Sunday morning music

An e-mail conversation with a blog reader raised the question of protest songs.  She wanted to know about the music of Antifa, BAMN, BLM and other contemporary protest groups.  What songs were they singing?  Did music play a role at all?

I couldn’t answer her question, but it started me thinking about the long and incredibly rich history of protest music.  It’s been around almost as long as humans have had something to complain about!  I’m aware of some dating back to Wat Tyler and the Peasants’ Revolt of 1381, inspired by the sermons of John Ball, who famously asked, “When Adam delved and Eve span, who was then the gentleman?”  Unfortunately, I haven’t been able to find any recordings of those songs online.

Later movements such as the Luddites and Chartists of the 19th Century left more protest songs.  Here’s Martin Carty performing the Chartist anthem “The Song of the Lower Classes”.  Lyrics may be found here.

Let’s move along to songs with which more of us will be familiar.  During the 1950’s, a gospel song was adapted into the protest anthem “We Shall Overcome“, a staple of of the Civil Rights movement in the USA, and of left-wing and socialist movements around the world during the second half of the 20th century.  Here’s Pete Seeger singing it.  (In another video, he talks about the history of the song, and how it became the anthem of a generation.  It makes interesting listening.)

During the 1950’s and 1960’s Bob Dylan wrote many protest songs.  One of the best known is ” The Times They Are A Changin’ “.

Protest tended to become more individualized and anti-society during and after the 1960’s;  more in favor of “me, me, me” and “freedom”, and more against the structures of society and “The Man”.  Here, from 1970, is the Five Man Electrical Band with “Signs“.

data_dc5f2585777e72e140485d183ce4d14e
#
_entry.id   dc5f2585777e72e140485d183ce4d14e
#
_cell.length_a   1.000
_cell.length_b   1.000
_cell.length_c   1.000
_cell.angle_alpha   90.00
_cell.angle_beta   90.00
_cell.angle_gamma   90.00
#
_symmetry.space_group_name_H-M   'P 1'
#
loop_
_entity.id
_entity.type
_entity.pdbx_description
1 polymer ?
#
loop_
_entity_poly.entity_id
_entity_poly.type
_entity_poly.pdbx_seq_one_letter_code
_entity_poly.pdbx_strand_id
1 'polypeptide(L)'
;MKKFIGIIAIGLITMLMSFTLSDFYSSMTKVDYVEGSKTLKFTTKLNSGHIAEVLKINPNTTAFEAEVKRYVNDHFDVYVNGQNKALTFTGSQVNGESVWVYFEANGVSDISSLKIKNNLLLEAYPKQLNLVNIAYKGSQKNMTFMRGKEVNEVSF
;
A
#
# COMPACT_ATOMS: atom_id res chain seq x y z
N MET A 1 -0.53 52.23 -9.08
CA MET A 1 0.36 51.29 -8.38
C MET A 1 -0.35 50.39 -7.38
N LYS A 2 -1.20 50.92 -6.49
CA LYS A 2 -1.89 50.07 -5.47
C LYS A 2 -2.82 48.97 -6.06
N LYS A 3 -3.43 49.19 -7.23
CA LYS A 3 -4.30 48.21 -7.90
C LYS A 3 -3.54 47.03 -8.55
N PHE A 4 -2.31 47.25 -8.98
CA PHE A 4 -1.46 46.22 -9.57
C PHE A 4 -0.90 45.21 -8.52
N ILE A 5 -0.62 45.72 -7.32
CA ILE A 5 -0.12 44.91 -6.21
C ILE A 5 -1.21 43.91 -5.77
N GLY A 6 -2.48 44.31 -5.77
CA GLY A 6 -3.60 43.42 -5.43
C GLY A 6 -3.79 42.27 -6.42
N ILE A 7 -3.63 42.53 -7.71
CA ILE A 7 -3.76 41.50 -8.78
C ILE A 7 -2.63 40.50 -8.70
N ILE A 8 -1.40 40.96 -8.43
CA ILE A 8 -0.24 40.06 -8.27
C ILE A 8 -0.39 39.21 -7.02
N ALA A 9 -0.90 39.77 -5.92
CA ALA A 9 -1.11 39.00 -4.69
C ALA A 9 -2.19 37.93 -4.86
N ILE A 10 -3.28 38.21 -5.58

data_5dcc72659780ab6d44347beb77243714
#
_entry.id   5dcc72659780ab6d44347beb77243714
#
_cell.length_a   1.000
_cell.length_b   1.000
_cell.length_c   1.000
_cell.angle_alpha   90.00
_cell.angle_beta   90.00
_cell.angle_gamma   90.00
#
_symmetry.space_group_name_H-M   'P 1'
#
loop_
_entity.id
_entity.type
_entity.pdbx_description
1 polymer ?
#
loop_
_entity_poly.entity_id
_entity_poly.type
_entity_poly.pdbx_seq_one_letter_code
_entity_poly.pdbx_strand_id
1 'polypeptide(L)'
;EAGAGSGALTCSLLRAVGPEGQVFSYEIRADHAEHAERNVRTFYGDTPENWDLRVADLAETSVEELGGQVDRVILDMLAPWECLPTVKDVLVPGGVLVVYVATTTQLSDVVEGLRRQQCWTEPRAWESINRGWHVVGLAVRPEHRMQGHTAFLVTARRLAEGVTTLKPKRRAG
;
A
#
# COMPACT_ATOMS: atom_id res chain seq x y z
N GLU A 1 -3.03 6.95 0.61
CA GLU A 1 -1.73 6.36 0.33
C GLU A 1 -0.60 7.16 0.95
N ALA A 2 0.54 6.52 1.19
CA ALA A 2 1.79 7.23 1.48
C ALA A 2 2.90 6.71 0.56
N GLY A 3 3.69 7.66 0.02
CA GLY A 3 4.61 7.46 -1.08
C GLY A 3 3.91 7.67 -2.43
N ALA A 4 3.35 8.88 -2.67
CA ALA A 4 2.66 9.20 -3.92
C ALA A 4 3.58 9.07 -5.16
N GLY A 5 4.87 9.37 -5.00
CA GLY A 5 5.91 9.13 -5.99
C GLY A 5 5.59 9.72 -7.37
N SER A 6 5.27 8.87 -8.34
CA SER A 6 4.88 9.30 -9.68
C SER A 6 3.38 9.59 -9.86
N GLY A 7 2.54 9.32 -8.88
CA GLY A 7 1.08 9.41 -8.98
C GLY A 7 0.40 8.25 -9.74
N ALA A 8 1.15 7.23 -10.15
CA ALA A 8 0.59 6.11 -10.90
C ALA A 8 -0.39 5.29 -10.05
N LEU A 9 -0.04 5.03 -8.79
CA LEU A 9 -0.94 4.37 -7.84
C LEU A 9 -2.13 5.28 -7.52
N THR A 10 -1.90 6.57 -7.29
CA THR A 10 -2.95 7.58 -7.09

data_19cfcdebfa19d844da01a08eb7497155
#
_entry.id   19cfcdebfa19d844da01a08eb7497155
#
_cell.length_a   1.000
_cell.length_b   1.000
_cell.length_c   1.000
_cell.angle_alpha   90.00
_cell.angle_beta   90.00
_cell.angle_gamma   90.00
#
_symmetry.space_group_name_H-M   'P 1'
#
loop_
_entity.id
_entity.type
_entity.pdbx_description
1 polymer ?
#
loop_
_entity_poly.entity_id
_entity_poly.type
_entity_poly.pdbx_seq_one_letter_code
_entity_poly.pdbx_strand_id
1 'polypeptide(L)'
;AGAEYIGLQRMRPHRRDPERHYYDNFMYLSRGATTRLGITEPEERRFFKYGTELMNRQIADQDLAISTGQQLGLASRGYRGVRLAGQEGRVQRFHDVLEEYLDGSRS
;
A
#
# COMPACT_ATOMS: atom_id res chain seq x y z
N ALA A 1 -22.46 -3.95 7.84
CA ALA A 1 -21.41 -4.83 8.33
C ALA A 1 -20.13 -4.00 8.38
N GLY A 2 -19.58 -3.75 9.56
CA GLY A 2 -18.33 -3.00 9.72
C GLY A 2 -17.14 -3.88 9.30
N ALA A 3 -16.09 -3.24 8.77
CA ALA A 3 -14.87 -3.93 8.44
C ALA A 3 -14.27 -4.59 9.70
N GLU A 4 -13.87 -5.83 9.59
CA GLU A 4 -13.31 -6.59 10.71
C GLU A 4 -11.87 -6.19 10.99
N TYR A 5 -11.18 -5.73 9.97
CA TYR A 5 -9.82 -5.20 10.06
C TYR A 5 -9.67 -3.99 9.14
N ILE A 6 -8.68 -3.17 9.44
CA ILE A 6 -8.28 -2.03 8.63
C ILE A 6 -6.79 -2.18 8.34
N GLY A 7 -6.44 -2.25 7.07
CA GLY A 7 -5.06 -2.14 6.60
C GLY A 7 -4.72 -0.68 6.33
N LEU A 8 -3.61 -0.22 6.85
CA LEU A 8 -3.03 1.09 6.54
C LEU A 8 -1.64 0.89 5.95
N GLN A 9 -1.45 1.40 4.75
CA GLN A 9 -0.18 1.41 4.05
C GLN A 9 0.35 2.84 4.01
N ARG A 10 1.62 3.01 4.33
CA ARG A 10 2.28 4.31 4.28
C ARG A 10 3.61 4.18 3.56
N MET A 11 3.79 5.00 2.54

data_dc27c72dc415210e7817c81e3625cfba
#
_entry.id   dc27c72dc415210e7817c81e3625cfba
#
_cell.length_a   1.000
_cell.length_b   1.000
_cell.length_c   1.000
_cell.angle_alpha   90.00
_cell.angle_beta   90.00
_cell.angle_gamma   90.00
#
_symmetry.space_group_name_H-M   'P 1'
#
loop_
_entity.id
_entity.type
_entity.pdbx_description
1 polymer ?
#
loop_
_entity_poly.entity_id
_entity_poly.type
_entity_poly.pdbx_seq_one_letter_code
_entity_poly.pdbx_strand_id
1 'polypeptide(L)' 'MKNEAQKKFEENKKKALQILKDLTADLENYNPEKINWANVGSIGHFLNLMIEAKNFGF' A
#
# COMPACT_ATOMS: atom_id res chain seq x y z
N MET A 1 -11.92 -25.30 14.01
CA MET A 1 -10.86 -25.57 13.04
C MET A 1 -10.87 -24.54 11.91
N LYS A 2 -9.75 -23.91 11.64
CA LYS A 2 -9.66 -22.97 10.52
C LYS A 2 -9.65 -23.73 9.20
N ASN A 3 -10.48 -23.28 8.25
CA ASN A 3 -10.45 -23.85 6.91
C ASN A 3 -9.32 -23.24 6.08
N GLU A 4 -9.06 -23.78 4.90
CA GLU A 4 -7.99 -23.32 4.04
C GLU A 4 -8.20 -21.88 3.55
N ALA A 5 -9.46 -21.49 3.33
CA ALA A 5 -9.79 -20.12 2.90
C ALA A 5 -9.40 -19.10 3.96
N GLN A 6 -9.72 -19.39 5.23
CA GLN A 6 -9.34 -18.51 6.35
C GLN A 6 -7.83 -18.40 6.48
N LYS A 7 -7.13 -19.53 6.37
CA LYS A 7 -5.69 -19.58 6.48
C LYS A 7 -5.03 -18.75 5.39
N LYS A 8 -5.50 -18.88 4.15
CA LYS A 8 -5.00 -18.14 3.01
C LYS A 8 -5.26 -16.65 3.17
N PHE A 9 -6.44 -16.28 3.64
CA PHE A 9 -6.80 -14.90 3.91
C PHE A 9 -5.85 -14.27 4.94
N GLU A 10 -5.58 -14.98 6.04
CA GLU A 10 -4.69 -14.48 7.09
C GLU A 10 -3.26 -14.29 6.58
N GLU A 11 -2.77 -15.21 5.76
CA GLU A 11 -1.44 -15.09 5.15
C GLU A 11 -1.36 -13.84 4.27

From 1981, here’s Peter Frampton with “Breaking All The Rules”.  The music video appears to be an eerie harbinger of later dystopian movies such as “The Hunger Games”.

And, from 1987, here’s Def Leppard with “Run Riot”, from their album “Hysteria“.

In the country of my birth, South Africa, a great deal of protest music was generated in the struggle against apartheid.  I’ve chosen two to reflect that era, both by local supergroup Juluka.  First, from 1981, “High Country”.  This reflects the divide between the understanding (or lack thereof) of a  colonial-era white woman, and the black child/young man to whom she speaks – and the violence that such patronizing attitudes made inevitable.

And, from 1983, “Bullets for Bafazane”.  It’s about a black guerrilla/freedom fighter/terrorist (depending on one’s point of view), and the efforts to kill him by apartheid security forces.  It tries to emphasize his humanity in the midst of the violence.

There are literally thousands more protest songs in almost every language, from almost every culture on earth.  This is just a very small selection.  Wikipedia has more information on protest songs in general, on music in the movement against apartheid, and on US protest songs.  It’s a fascinating field.



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